Student governments: who better to make student decisions than students themselves?

London, ON, Canada / 106.9 The X
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The Western USC (Pictured left-right: Communications Officer Emily Ross, Secretary Treasurer Isaac Jacobi, President Eddy Avila, Student Programs Officer Allie Adamo, Vice President Jamie Cleary.) Photo Credit: Facebook

Student governments: the voice behind the student body, the reason behind big decision making, the memory makers for your university and college experiences. But have you ever really wondered exactly what it is that your student government does for you? Ever wondered where the all money goes that you pay every year for your student experience?

Eddy Avila is the University Student Council President at Western University, a man at the top of the totem pole when it comes to decision making. “I’m kind of like the main spokesperson for the university student’s council,” says Avila. I also oversee the operations of our organization, so it’s important to realize that the president is also the CEO of the $27-million organization here at the USC.”

But Eddy certainly doesn’t operate alone, he’s got an entire team behind him of executives behind him: Communications Officer, Emily Ross, Student Programs Officer, Allie Adamo, Secretary Treasurer, Isaac Jacobi, and Avila’s right-hand-man, Vice President, Jamie Cleary.

But how does the University Student Council really work? How are they chosen and who is elected?

“We run as a slate, so president and vice president get elected at large, and for our other three executive positions, one of them, the Student Programs Officer gets elected internally,” says Avila. The other two, communications officer and secretary treasurer are both hired.”

At Fanshawe College, they’ve got a similar, yet different way of doing things – The Fanshawe Student Union, governed by President Carlie Forsythe. “I’m on the floor all the time, I try to be extremely approachable,” says Forsythe. “So I try to get out there and talk about the FSU more and more, and for the most part it’s pretty successful; especially when I’m at the gym and someone walks up to me and says ‘hey! You’re the president!’ and I’m like ‘yes, yes I am!’”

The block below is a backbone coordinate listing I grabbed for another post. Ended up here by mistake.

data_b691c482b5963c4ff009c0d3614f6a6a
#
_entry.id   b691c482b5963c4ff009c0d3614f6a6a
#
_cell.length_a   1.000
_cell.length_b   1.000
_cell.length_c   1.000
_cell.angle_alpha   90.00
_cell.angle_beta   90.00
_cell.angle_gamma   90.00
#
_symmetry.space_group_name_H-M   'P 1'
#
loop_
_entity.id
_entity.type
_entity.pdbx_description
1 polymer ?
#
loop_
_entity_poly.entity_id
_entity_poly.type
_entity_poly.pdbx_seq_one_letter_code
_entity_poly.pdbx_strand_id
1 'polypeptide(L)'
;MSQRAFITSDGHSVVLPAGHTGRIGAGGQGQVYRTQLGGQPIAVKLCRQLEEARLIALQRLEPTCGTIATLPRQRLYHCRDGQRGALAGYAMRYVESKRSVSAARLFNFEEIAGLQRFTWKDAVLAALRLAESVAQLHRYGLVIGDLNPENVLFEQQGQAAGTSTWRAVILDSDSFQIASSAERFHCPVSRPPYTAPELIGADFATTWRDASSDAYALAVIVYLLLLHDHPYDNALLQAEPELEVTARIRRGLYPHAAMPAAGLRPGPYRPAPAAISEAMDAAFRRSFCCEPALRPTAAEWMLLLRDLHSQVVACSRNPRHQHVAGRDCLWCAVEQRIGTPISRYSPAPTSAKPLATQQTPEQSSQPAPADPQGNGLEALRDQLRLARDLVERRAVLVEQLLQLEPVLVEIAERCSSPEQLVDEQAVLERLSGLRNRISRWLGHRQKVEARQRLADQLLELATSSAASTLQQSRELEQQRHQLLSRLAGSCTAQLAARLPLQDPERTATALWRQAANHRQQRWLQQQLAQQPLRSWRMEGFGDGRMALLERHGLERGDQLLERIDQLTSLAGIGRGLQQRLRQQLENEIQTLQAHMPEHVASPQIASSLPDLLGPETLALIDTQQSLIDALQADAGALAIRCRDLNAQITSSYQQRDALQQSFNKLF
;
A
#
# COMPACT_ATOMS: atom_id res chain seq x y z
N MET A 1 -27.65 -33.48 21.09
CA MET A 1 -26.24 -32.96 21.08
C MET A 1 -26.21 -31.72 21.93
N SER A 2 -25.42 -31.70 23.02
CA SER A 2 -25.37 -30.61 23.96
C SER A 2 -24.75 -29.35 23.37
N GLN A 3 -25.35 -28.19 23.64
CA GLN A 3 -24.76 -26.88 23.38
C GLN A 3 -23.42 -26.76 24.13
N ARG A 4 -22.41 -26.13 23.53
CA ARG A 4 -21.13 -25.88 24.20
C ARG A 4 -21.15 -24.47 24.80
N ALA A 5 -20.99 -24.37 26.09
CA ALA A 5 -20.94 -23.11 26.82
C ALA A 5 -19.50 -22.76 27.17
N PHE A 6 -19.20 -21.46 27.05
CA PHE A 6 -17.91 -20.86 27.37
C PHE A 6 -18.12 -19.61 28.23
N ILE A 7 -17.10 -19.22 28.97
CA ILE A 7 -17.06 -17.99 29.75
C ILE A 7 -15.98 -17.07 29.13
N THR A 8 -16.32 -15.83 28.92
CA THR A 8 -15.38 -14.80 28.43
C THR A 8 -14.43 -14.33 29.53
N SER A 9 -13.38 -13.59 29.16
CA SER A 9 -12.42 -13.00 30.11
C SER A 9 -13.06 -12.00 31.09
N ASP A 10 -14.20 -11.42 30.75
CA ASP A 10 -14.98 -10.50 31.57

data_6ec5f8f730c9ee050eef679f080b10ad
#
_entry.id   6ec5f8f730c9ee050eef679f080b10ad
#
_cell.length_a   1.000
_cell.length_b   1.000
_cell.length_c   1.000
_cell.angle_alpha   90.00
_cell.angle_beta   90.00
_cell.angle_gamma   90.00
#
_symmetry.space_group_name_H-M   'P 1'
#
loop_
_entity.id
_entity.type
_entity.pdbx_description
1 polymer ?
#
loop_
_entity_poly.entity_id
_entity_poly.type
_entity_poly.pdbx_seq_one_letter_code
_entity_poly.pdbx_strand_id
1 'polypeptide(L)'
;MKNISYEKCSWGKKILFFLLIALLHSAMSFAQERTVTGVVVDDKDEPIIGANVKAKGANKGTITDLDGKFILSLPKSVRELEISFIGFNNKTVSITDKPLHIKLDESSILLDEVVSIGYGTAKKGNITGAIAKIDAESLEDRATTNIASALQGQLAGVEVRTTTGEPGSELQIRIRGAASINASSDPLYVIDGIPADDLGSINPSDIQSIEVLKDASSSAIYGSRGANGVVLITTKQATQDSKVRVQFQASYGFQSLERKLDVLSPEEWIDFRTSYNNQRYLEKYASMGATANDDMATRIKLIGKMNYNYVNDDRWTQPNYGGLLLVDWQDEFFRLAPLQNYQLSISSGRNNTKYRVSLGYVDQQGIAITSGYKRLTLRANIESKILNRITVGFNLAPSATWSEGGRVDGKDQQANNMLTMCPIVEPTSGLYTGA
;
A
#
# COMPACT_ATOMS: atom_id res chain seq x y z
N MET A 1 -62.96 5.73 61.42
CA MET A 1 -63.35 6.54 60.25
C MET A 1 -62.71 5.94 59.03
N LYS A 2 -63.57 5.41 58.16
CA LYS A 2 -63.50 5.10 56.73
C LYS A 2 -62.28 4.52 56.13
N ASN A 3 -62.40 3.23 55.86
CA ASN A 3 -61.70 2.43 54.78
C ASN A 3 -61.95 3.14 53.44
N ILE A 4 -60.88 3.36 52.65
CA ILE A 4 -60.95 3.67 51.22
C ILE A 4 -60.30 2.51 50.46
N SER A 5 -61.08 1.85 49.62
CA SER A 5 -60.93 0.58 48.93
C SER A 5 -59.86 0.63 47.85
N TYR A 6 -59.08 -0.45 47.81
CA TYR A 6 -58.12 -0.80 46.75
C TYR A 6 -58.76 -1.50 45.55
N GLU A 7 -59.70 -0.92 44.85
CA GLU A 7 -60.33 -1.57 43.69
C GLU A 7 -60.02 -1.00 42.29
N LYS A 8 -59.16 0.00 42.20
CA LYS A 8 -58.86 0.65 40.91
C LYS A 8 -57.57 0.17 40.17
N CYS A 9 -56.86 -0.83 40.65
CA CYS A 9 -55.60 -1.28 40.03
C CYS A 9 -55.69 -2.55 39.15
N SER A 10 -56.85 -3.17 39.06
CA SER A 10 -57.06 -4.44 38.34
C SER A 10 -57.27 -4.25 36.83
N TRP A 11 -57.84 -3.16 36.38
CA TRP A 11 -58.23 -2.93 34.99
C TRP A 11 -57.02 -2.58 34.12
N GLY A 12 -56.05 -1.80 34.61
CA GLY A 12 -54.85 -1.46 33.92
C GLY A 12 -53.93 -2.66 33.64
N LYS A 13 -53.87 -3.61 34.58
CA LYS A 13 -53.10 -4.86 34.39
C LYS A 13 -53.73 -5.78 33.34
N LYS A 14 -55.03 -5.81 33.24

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FSU President, Carlie Forsythe. (Photo Credit: Fanshawe College)

And Carlie’s sidekick is always by her side – VP Internal, Kevin Kaisar. “So many emails! Lots more emails than I ever expected,” says Kaisar. “But most prominently I run the club system, we have 34 on campus.”

When it comes to student governments, university or college, they can all agree on one thing: lack of student participation. So why is this?

“I think when it comes down to it, it’s sometimes ignorance,” says Student Programs Officer Allie Adamo. “It’s on us, as executives, to make our voice known and to have them be aware…24/7. What they don’t know, they can’t participate in.”

“I think it’s one thing to ask students, do you use your bus pass? And they will say yes,” says Avila. “But it’s another thing to ask them, did you know that was a USC service?”

“A lot of people only come to Fanshawe just to get their diploma, degree, whatever it may be,” says Forsythe. “They just come and go, they’re only here for school. But it’s those students who get out there and get involved that seem to get more out of their experience. It all depends what you’re looking for.”

Some may argue student governments should not exist. Why have students in power when the administration makes all of the executive decisions anyways? Are they really effective to change? How much of a say do they really have?

“As direct representatives of students, our number one priority is students, and that’s not complicated by anything else. We have a very unique position of only having to cater to that, and only having to make decisions on behalf of the students, for the students. Western admin has a lot of different things to consider and a lot of different stakeholders, and we basically just have students.”

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FSU Vice President Internal Affairs, Kevin Kaisar. (Photo Credit: Fanshawe College)

“Having a student union is so important,” says Kaisar. “When we advocate to the college, the city, the provincial government or even the federal government, it’s all about saying ‘we represent all the students of Fanshawe College, whether they’re involved or not, whether they’re affected by the problem or not. I think when we say ‘we’re here, we represent 15,000 students, then we’re taken a lot more seriously. Our primary goal is serving the students. I don’t think there’s any other place in any educational institution with such a student driven focus that the very reason for its existence is to help students.”

So next time you wonder, what is it that my student government does for me? Remember the team of individuals who are there for you, day to day, whether it’s making small or big decisions. The Spoke, The Wave, The Oasis – all your go-to foods: student services. Your bus passes, dental plans, health plans: student services. The clubs, the concerts, the frosh week activities: student services.

Now picture your last couple of years, university or college, without your student government. Wouldn’t be the same, would it?

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